For many years, the Forestry Commission has recognised the value of our ancient woodlands, and it is preparing a new statement on ancient woodland policy. The new statement will confirm our commitment to the protection and enhancement of ancient woodlands and will be backed by new management guidelines for ancient and native woodlands that gives practical advice to woodland managers. The new English woodland grants scheme will provide a framework for the provision of incentives to encourage the management of ancient woodland and the creation of new woodland.

My hon. Friend referred to another way in which we are encouraging the management of individual trees and small groups of trees. DEFRA's new high-level scheme is one of our agri-environment schemes under common agricultural policy reform. It will provide incentives for various works to conserve and manage veteran trees, including pollarding, surgery and protection from encroachment. Although I appreciate my hon. Friend's concerns about designation, because we have such a large proportion of Europe's ancient and veteran trees—far more than any other country—our overall approach is concentrated on some of the very good schemes, rather than the labour and resource-intensive process of cataloguing every single veteran tree in the country. That policy is under constant review and I have heard his representations tonight. For the time being, however, our overall approach to building on our wonderful resource of ancient woodland and veteran trees is best done by building on the existing
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work, including tree preservation orders, planning policy statements, ancient woodland policy, agri-environmental schemes and woodland grants.

Tony Cunningham: My hon. Friend has mentioned tree preservation orders. I have heard of cases in which councils have received planning applications for 10 houses on a site that contains a tree. When people say, "We need a tree preservation order on that tree," the planning officer says, "That will cost the local authority £50,000 or £60,000, because the developer will say, 'I can only build nine houses rather than 10.'" At that point, councillors say, "That is a lot of money," and the tree is not preserved, although it is under a tree preservation order.

Mr. Bradshaw: My hon. Friend has made a good point—I was going to respond to his earlier point about a particular constituency case. It is extremely important that local authorities take their responsibilities for preserving ancient and important trees seriously. I take the point made by my hon. Friend the Member for Stafford about the need for local authorities to re-examine how they resource such work, and I undertake to ensure that the ODPM is aware of the concerns expressed today about how local authorities prioritise such work and the action that they take when developers behave unacceptably.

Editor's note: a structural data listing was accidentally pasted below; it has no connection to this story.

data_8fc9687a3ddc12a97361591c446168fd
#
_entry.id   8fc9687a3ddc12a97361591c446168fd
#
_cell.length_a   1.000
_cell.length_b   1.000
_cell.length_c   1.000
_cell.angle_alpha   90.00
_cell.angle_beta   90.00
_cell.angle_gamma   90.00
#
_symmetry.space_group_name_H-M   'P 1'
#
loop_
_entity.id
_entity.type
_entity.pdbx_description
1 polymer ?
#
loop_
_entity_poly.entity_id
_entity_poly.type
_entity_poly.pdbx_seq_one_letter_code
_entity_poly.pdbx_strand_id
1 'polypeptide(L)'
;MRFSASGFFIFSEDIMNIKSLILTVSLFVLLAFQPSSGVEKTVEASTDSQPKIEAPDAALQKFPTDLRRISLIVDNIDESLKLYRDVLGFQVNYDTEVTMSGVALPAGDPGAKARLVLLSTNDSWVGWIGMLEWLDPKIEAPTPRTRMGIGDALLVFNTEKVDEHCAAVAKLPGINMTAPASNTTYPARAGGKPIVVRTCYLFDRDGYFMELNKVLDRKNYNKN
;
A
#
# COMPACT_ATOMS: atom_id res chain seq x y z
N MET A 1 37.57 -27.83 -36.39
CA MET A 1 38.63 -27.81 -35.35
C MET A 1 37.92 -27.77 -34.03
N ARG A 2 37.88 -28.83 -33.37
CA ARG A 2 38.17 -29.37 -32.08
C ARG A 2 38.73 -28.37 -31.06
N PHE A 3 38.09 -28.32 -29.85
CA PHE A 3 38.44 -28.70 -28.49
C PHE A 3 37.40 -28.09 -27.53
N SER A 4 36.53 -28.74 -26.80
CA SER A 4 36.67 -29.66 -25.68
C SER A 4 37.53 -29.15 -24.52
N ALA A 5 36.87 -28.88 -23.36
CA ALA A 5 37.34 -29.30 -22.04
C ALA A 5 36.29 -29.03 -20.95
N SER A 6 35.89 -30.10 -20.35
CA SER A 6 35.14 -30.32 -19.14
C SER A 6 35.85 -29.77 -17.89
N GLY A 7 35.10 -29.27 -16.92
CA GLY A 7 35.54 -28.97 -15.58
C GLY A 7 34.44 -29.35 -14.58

Rob Marris: Will my hon. Friend say a little more about what the Government are doing to encourage
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local authorities, particularly in England, to plant native species? We must protect ancient woodlands, but we must also protect native species. In recent years, there has been a trend to replace native species with non-native species, and I urge him to encourage local authorities to plant native species.

Mr. Bradshaw: We already encourage local authorities to plant native species. I am surprised by my hon. Friend's point, because my impression is that we have got the message across in recent years to both local authorities and private woodland owners that the grant schemes administered by my Department have moved towards the planting of native species rather than of non-native species.

The debate has been interesting and important. I hope that my hon. Friend the Member for Stafford accepts that DEFRA and I take the matter extremely seriously. Forestry in this country has a great future, partly because of the historic reforms of the CAP and partly because of the enormous potential for the production of renewable energy through afforestation.

We all value our ancient and historic trees, but we can always do more, and the package of measures that I have outlined can always be revised and improved to become more effective. As long as I am Minister with responsibility for forestry, I will ensure that we do all that we can to encourage the management of our wonderful trees.

Question put and agreed to.